STATE of Missouri, Respondent, v. Keith L. CARNES, Appellant.
Keith Carnes appeals his conviction after a non-jury trial of one count of murder in the first degree punishable by life imprisonment without the possibility of parole and one count of armed criminal action in the shooting death of Larry White. His first point on appeal contends that the trial court erroneously allowed evidence of a search of his residence, far from where the crime occurred, which uncovered drug paraphernalia, money, and weapons. This, he contends, was impermissible evidence of “other bad acts.” He finally contends that there was insufficient evidence to permit the judge as trier of fact to reasonably conclude that he knowingly caused the death of Larry White by shooting him or that he did so after deliberation. We affirm.
In the light most favorable to the verdict, the evidence showed that the victim was selling crack cocaine at the corner of 29th and Olive. Carnes was sitting on the balcony of an apartment across the street. Carnes sold drugs from that apartment, although he lived in a residence on East 58th Street. Carnes yelled at White that he was on Carnes's territory and could not sell drugs in this area. Apparently, some words were exchanged and Carnes produced a gun and began to chase White, shooting at him as he ran away. The chase was observed by several witnesses until Carnes caught up with White in a parking lot at 29th and Prospect. Two witnesses saw Carnes shoot the victim several times as he lay on the ground and one heard Carnes say, “Die motherfucker, you're going to die.” The medical examiner testified that White suffered four gunshot wounds, including two to his back and one to the head. The head gunshot was fatal.
The Record Does Not Show that the Trial Court Relied Upon the Evidence from the Search Even if it Was Not Admissible.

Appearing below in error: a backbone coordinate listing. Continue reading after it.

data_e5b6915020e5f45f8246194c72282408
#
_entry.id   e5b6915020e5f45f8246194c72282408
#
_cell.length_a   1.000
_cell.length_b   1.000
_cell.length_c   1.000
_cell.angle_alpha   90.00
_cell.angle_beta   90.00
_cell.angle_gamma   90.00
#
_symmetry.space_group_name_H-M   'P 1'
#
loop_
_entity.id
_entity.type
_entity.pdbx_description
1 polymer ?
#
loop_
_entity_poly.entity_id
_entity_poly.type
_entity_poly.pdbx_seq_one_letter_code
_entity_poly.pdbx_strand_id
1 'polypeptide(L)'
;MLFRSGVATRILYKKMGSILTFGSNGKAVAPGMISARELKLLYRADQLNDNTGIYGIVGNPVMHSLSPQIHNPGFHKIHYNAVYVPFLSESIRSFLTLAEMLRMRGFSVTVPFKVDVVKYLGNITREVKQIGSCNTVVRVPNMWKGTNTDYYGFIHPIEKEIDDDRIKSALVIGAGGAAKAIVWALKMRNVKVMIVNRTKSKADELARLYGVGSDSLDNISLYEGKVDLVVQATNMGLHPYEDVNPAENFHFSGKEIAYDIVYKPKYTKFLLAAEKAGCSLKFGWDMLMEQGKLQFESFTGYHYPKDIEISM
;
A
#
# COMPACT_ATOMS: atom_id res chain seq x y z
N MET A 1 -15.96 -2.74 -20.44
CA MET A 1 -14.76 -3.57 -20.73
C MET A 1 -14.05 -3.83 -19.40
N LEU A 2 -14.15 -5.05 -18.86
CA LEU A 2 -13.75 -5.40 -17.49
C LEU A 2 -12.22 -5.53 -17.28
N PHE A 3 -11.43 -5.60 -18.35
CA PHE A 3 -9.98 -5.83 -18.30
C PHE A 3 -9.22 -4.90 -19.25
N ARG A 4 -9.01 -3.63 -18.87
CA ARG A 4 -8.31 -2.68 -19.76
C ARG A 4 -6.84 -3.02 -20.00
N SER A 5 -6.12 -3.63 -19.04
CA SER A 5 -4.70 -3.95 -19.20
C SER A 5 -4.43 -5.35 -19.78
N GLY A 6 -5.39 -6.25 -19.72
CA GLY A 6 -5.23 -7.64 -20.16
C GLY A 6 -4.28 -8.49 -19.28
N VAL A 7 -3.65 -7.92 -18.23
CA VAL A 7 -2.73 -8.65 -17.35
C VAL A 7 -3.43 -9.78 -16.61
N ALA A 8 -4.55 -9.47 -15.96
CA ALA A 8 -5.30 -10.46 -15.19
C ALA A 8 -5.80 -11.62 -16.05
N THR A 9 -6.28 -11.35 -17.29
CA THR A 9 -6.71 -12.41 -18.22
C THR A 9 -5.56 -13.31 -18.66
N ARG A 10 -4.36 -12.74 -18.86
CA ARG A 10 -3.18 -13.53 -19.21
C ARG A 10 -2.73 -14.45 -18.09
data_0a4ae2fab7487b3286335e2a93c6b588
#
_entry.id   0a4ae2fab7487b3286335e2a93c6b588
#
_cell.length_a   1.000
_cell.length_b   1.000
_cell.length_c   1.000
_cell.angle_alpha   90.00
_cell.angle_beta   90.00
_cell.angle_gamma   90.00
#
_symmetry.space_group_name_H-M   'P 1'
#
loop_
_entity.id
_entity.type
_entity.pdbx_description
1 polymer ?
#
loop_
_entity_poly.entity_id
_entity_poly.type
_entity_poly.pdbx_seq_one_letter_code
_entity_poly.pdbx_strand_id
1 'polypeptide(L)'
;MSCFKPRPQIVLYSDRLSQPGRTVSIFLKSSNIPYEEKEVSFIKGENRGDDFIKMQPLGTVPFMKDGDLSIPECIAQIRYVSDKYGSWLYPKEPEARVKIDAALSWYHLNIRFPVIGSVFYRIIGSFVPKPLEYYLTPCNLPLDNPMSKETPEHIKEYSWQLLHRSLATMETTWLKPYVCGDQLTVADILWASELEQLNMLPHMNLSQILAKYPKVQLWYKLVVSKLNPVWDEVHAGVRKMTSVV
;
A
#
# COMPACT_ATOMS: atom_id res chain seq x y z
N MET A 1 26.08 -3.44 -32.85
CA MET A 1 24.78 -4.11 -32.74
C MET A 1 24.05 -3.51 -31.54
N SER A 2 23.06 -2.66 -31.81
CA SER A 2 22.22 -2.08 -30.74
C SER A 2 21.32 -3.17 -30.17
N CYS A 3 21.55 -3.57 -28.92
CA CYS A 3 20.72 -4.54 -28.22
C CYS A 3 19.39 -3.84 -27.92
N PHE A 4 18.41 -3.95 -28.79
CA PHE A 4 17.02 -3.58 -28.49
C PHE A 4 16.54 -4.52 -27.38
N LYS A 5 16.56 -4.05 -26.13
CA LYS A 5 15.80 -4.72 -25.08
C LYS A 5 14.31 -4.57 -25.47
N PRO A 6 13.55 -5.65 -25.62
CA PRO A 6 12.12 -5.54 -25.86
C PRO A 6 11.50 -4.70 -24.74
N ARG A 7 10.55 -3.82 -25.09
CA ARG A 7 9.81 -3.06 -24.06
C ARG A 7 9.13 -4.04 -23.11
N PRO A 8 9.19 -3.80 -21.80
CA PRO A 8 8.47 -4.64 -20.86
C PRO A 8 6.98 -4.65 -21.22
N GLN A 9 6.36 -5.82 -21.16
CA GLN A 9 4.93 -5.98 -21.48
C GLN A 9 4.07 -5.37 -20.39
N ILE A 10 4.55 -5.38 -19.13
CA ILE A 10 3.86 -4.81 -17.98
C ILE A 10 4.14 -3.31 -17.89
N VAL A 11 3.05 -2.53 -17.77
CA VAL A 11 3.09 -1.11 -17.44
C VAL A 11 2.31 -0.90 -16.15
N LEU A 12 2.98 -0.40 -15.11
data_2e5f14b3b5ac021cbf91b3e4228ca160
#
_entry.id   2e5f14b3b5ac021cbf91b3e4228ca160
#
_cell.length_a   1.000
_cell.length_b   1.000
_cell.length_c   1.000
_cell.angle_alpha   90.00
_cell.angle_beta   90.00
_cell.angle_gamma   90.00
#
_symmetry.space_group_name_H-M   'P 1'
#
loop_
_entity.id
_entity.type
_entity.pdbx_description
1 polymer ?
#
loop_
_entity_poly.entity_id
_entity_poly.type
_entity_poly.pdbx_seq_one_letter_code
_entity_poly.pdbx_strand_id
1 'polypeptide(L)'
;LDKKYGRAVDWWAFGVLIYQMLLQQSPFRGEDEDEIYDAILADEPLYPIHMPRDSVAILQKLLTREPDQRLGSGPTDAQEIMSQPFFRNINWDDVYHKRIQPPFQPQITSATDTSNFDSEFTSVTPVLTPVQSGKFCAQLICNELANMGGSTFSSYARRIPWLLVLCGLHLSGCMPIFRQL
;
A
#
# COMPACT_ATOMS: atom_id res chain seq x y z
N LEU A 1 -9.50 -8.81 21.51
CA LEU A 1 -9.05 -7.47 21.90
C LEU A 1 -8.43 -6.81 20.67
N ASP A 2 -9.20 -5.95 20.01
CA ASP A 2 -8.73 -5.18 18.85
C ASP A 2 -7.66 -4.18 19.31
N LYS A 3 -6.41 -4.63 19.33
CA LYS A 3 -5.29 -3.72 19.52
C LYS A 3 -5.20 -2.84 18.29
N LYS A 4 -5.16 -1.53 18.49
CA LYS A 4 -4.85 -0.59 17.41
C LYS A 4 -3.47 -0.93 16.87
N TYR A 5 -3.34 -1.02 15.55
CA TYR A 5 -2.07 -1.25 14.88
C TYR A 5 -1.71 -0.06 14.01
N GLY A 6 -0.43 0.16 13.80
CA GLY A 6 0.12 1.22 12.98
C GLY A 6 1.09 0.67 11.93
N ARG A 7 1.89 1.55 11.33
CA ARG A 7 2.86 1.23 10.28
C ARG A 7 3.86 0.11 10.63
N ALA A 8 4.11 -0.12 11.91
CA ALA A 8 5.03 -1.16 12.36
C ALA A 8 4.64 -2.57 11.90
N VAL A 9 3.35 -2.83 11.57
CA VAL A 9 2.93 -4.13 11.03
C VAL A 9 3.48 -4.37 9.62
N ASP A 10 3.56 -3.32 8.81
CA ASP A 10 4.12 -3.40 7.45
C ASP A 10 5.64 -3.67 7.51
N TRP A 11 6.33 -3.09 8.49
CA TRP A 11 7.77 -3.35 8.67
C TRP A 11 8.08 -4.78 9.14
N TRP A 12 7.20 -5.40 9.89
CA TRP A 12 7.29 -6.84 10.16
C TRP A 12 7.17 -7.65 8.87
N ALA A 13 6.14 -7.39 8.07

Carnes contends that the items found in the search of his home, far from the scene of the shooting, were evidence of “other bad acts” which were not admissible under State v. Burns, 978 S.W.2d 759, 760 (Mo. banc 1998), as they were neither logically nor legally relevant. The State contends that the evidence was properly admitted over Carnes's objection because it tended to prove Carnes was a drug dealer, and ultimately proved his motive for shooting White. The trial court overruled the objection, admitting the evidence “for whatever it's worth.”
We find it unnecessary to decide whether the evidence was admissible because there is nothing in the record to indicate that the trial judge relied upon this evidence in making his finding of guilt. The erroneous admission of evidence in a court-tried case rarely rises to the level of prejudicial error unless the record shows that the court relied upon the erroneous evidence. State v. Isom, 660 S.W.2d 739, 741 (Mo.App. E.D.1983). Although Carnes contends that the trial court relied upon this evidence, he points to nothing in the record or findings that supports his claim. Conversely, there is ample evidence to show that Carnes did commit the shooting and that motive, not an element of the crime, was not necessary or particularly important to a finding of guilt. Point denied.
There Was Sufficient Evidence of Deliberation
Our review is limited to determining whether the verdict is supported by evidence from which reasonable jurors, or in this case, the trial judge, could find the defendant guilty of first degree murder. State v. Blewett, 853 S.W.2d 455, 458 (Mo.App. W.D.1993). See also State v. Johnson, 81 S.W.3d 212, 215 (Mo.App. S.D.2002) (applying this same standard in a court-tried criminal case). In this case, Carnes claims that there is not sufficient evidence to show that he killed White after deliberation. We disagree. Carnes had to jump or climb off a balcony to chase White after warning the victim that he was intruding on his drug sale territory. He chased and shot at White for almost two tenths of a mile. Two gunshots entered White's back, consistent with a conclusion that they were sustained during the chase. The victim was found lying on his back in the parking lot. The medical examiner testified that, while awkward, the head wound could have been sustained in that position, but it was unlikely that the back wounds were. A witness heard Carnes say that he was going to kill White just before the last shot was fired. There is no merit to White's argument. Point denied.
The judgment of conviction is affirmed.
RONALD R. HOLLIGER, Presiding Judge.
HAROLD L. LOWENSTEIN, Judge, and JAMES M. SMART, JR., Judge, concur.